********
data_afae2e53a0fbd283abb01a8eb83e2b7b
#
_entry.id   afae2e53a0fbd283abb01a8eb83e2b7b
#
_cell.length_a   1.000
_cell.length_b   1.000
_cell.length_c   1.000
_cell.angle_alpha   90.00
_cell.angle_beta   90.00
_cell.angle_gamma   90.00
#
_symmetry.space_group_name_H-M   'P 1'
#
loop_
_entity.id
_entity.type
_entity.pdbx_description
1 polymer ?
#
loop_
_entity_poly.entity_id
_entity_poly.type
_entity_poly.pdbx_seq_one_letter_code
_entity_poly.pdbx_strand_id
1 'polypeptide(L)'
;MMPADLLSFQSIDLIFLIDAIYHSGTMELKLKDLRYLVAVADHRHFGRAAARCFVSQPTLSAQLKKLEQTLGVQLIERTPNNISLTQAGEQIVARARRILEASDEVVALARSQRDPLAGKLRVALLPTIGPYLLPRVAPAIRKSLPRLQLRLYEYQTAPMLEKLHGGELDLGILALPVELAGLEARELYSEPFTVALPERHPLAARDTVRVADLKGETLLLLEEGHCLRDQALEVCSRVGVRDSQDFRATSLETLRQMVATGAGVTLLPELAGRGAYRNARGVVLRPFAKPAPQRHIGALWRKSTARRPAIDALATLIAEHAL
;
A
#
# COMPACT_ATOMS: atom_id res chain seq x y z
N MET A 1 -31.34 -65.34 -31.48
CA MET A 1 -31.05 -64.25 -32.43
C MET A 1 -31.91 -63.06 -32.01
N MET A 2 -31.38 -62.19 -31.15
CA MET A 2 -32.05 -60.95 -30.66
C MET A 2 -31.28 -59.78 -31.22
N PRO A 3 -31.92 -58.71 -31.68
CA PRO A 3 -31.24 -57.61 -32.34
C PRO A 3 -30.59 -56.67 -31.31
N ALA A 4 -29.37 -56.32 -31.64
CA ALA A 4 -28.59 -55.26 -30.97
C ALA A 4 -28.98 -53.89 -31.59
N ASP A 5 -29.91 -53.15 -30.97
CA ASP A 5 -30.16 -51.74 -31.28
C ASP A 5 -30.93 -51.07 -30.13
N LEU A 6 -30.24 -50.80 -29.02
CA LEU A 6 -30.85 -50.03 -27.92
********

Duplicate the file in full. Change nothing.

data_afae2e53a0fbd283abb01a8eb83e2b7b
#
_entry.id   afae2e53a0fbd283abb01a8eb83e2b7b
#
_cell.length_a   1.000
_cell.length_b   1.000
_cell.length_c   1.000
_cell.angle_alpha   90.00
_cell.angle_beta   90.00
_cell.angle_gamma   90.00
#
_symmetry.space_group_name_H-M   'P 1'
#
loop_
_entity.id
_entity.type
_entity.pdbx_description
1 polymer ?
#
loop_
_entity_poly.entity_id
_entity_poly.type
_entity_poly.pdbx_seq_one_letter_code
_entity_poly.pdbx_strand_id
1 'polypeptide(L)'
;MMPADLLSFQSIDLIFLIDAIYHSGTMELKLKDLRYLVAVADHRHFGRAAARCFVSQPTLSAQLKKLEQTLGVQLIERTPNNISLTQAGEQIVARARRILEASDEVVALARSQRDPLAGKLRVALLPTIGPYLLPRVAPAIRKSLPRLQLRLYEYQTAPMLEKLHGGELDLGILALPVELAGLEARELYSEPFTVALPERHPLAARDTVRVADLKGETLLLLEEGHCLRDQALEVCSRVGVRDSQDFRATSLETLRQMVATGAGVTLLPELAGRGAYRNARGVVLRPFAKPAPQRHIGALWRKSTARRPAIDALATLIAEHAL
;
A
#
# COMPACT_ATOMS: atom_id res chain seq x y z
N MET A 1 -31.34 -65.34 -31.48
CA MET A 1 -31.05 -64.25 -32.43
C MET A 1 -31.91 -63.06 -32.01
N MET A 2 -31.38 -62.19 -31.15
CA MET A 2 -32.05 -60.95 -30.66
C MET A 2 -31.28 -59.78 -31.22
N PRO A 3 -31.92 -58.71 -31.68
CA PRO A 3 -31.24 -57.61 -32.34
C PRO A 3 -30.59 -56.67 -31.31
N ALA A 4 -29.37 -56.32 -31.64
CA ALA A 4 -28.59 -55.26 -30.97
C ALA A 4 -28.98 -53.89 -31.59
N ASP A 5 -29.91 -53.15 -30.97
CA ASP A 5 -30.16 -51.74 -31.28
C ASP A 5 -30.93 -51.07 -30.13
N LEU A 6 -30.24 -50.80 -29.02
CA LEU A 6 -30.85 -50.03 -27.92